We heard several great readings this morning! In Luke we heard the well-known story of Mary and Martha. In Colossians we heard the famous hymn with its theologically–significant line: “In him the fullness of God was pleased to dwell.” But today I want to focus on the passage from Amos.
But I don’t want to begin with the passage from Amos. Rather, I want to begin with Adele’s list of her favorite break-up songs, a list revealed last month. There are six. Starting with number 6….
- Number 6: (a throwback to 1960): All I Could do is Cry, by Etta James
- Number 5: Not Like the Movies, by Katy Perry
- — Then, two from England: —
- Number 4: This Year’s Love, by David Grey
- Number 3: Cosmic Love, by Florence and the Machine
- Number 2: After the Storm, by Mumford and Sons
- Number 1: I Can’t Make You Love Me, by Bonnie Raitt
Perhaps out of modesty, Adele’s own Someone Like You is not on the list. (What a great song!)
As I consider this morning’s passage from Amos, and as I consider Adele’s list, I can’t help but think of what might be the best Biblical “break up songs.” In the running might be passages such as:
- Ezekiel 16 and the parable of the faithless bride: “I spread my cloak… over you… I pledged myself to you and entered into a covenant with you, says the Lord… But you… played the whore…”
- Hosea: “I… taught Ephraim to walk, I took them up in my arms… I was to them like those who lift infants to their cheeks… [But] they forgot me… So I will fall upon them like a bear robbed of her cubs, and tear open the covering of their heart.” (chs 11 & 13)
- Joel: “Yet even now, says the Lord, return to me with all your heart… Return to the Lord your God, for he is gracious and merciful, slow to anger, and abounding in steadfast love.” (ch 2)
- Nearly the entirety of Lamentations: “What can I say for you, to what compare you, O daughter Jerusalem?… For vast as the sea is your ruin.” (2:13)
The Bible is full of “break-up songs!” Which is what today’s passage from Amos is.
Hear this, you that trample on the needy … [who buy] the poor for silver and the needy for a pair of sandals… I will never forget any of [your] deeds… On that day… I will make the sun go down at noon, and darken the earth in broad daylight. I will turn your feasts into mourning and all your songs into lamentation.
In Amos, God sings a break-up song to Israel. “I have loved you so much,” says God. “And you have forsaken me and thrown my love right back at me.” And so:
I will never forget any of their deeds. Shall not the land tremble… and everyone mourn who lives in it?… I will bring sackcloth on all loins, and baldness on every head; I will make it like the mourning for an only son, and the end of it like a bitter day.
This passage sounds vengeful – as do many from the prophetic literature. But break-up songs are often vengeful. Consider:
- Alanis Morissette’s , You oughta know: “And I’m here, to remind you, Of the mess you left when you went away… You oughta know.”
- Gloria Gaynor’s, I Will Survive: “Go on now, walk out the door. Just turn around now cause you’re not welcome anymore.”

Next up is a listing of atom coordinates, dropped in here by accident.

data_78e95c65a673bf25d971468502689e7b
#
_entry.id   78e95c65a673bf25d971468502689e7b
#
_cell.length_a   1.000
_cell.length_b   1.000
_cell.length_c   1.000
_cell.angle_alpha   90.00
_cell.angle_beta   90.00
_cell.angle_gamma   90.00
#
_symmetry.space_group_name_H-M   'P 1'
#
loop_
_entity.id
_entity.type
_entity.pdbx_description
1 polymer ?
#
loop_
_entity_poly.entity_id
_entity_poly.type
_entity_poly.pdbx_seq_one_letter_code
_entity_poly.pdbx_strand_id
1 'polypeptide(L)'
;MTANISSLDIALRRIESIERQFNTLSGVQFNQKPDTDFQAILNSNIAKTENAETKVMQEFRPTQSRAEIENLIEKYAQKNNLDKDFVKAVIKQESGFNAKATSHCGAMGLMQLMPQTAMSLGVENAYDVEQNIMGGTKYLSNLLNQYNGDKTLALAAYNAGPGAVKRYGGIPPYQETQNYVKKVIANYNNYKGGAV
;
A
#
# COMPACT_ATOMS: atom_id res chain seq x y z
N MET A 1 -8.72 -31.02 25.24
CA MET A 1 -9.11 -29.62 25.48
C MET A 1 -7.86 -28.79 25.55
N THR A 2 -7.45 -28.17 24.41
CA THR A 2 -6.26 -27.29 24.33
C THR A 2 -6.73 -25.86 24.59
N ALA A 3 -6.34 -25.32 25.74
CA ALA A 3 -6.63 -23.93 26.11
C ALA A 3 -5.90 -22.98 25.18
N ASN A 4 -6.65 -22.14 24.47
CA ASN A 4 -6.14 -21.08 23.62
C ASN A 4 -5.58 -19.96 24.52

- And I can’t say from the pulpit the full title of Eamon’s, I don’t want you back. And I certainly can’t say the lyrics!
Like these break-up songs, many passages from Scripture are break-up songs, for God loves – LOVES – God’s people, Israel. And God is heartbroken when Israel rejects him.
The break-up songs in Scripture are not like Taylor Swift’s “We are Never Ever Getting Back Together” (“Like, ever.”) Rather, the break-up songs in Scripture are like the title line of Whitney Houston’s, “I Will Always Love You.” The prophetic literature may sometimes, like Alanis Morissette, sing, “I’m here to remind you of the mess you left when you went away.” But God never forsakes his promises; God always – ALWAYS – loves, and always seeks reconciliation.
In a way, the entirety of the Scriptures are God’s love songs to us, singing to us again and again, in different ways, how much God loves us and wants to be in relationship with us. Some of the Bible’s songs are break up songs that tell of the depth of God’s love for us. And tell, too, of the hurt God must feel when we don’t return God’s love. For, though God is all-knowing and all-powerful, God cannot command our love. As Bonnie Raitt sings:
‘Cause I can’t make you love me if you don’t.
You can’t make your heart feel something it won’t…
Because God cannot command our love, God must woo us. And God does. God would do anything to make us know how much God loves us. And in Jesus, God did.
There is a song by Adele that is ostensibly about one with whom she is in love and for whom she says she would do antyhing. But I can hear Amos – or Joel or Hosea or one of the prophets – sing it as well in regards to God’s love for us. I’ll leave us with a few lines from Adele’s “Make You Feel My Love:”
I’d go hungry, I’d go black and blue
I’d go crawling down the avenue
No, there’s nothing that I wouldn’t do
To make you feel my love
Nothing that I wouldn’t do
Go to the ends of the Earth for you
To make you feel my love
To make you feel my love
[Correction! After the service, Prof Thomas, a noted scholar of Bob Dylan, correctly pointed out that the above song was originally sung by Bob Dylan. Adele’s was only a cover.]